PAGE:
A review of available literature on transgender female athletes who have taken steps to lower their testosterone concludes that there is no legitimate basis for their banning from elite competition. “Transgender Women Athletes and Elite Sport: A Scientific Review”, commissioned by the Canadian Center for Ethics in Sport (CCES), considered English-language scientific studies with a biomedical or socio-cultural focus, as well as some “grey” studies (non-academic). ) literature published between 2011 and 2021, and focused on the science of testosterone and its effect on athletic performance.
The review authors report that there is no evidence that trans women retain a performance edge after 12 months of testosterone suppression. However, the President and CEO of the CCES Paul Melia highlighted the need for further research while urging that trans female athletes be included and welcomed into elite and high performance women’s sports until evidence shows significant harm or lack of fairness to the other participants.
The review points out that there is almost no research on the performance advantage held by trans female athletes over cisgender women (those whose gender identity is consistent with their birth sex) before and after the HRT (hormone replacement therapy); they are presumed to have an unfair performance advantage based on studies using sedentary cis men or trans women rather than trans female athletes, and therefore the results cannot be used to justify their banning from elite sport .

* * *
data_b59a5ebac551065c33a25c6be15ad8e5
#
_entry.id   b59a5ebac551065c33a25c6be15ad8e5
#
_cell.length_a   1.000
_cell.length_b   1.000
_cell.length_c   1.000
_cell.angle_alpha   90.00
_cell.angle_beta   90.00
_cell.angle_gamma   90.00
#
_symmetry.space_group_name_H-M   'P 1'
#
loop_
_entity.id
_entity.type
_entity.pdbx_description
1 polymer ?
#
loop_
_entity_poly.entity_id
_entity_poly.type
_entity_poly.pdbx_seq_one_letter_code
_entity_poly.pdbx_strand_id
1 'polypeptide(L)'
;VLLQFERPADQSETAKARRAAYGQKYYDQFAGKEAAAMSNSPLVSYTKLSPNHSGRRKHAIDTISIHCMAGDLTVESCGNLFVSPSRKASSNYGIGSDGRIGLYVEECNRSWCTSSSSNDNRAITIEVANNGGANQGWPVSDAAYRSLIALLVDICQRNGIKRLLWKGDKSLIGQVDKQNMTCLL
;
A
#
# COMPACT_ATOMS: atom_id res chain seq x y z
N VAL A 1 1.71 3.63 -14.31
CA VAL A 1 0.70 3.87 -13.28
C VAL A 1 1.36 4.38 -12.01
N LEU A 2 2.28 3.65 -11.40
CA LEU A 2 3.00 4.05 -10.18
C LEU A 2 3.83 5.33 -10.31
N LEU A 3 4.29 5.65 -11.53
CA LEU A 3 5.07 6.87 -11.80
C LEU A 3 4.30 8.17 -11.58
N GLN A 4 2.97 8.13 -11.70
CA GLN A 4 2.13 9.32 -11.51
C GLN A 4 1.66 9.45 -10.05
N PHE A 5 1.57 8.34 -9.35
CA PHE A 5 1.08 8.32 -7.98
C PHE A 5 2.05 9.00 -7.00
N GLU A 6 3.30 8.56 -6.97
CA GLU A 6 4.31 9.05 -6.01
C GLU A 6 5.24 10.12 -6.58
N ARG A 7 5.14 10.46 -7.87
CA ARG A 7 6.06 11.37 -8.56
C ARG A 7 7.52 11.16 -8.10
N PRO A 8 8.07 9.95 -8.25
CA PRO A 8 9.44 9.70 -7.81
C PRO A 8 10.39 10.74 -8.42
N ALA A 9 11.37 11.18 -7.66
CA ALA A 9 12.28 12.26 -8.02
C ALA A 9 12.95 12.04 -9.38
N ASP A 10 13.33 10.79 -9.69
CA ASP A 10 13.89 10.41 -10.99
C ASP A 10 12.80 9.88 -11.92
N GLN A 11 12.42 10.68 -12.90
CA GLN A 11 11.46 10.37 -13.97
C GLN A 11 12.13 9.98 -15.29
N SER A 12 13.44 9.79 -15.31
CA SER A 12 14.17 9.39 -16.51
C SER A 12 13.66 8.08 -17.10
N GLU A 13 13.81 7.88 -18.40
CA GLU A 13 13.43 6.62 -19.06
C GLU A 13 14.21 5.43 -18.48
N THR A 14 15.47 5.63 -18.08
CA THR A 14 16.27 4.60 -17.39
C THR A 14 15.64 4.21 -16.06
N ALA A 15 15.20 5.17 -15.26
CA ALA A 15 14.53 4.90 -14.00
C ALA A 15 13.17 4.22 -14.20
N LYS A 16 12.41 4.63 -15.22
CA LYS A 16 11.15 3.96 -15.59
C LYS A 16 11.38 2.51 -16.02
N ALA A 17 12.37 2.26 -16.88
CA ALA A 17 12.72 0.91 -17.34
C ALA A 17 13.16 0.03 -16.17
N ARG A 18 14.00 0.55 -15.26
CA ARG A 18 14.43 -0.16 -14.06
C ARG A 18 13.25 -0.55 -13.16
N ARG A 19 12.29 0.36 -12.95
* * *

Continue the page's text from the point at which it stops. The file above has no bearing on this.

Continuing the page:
The report’s first key biomedical finding states that “biological data are extremely limited and often methodologically flawed.” The second says that “Some important studies [on the impact of testosterone suppression] used misleading data sources and actively ignored conflicting evidence. The third states that the available evidence shows that “trans women who have undergone testosterone suppression have no clear biological advantage over cis women in elite sport.”
Current International Olympic Committee guidelines on transgender female athletes, which date from 2015, require that they have reduced their testosterone to no more than 10 nanomoles per liter for at least 12 months before competing in the Olympics; before 2015, they had to have undergone sex reassignment surgery. There have been efforts to tighten the rules ahead of the 2020 Games by scientists who have claimed the current rules are too lenient, but talks have not resulted in a new policy.
The review, which was conducted by E-Alliance, a research center on gender equity in sport led by Dr. Gretchen Kerr from the University of Toronto and Dr. Ann Pegoraro from the University of Guelph, only addressed male-to-female transgender athletes in all sports and cautions that the results may not apply to non-binary or intersex athletes.
The executive summary of the report is available here.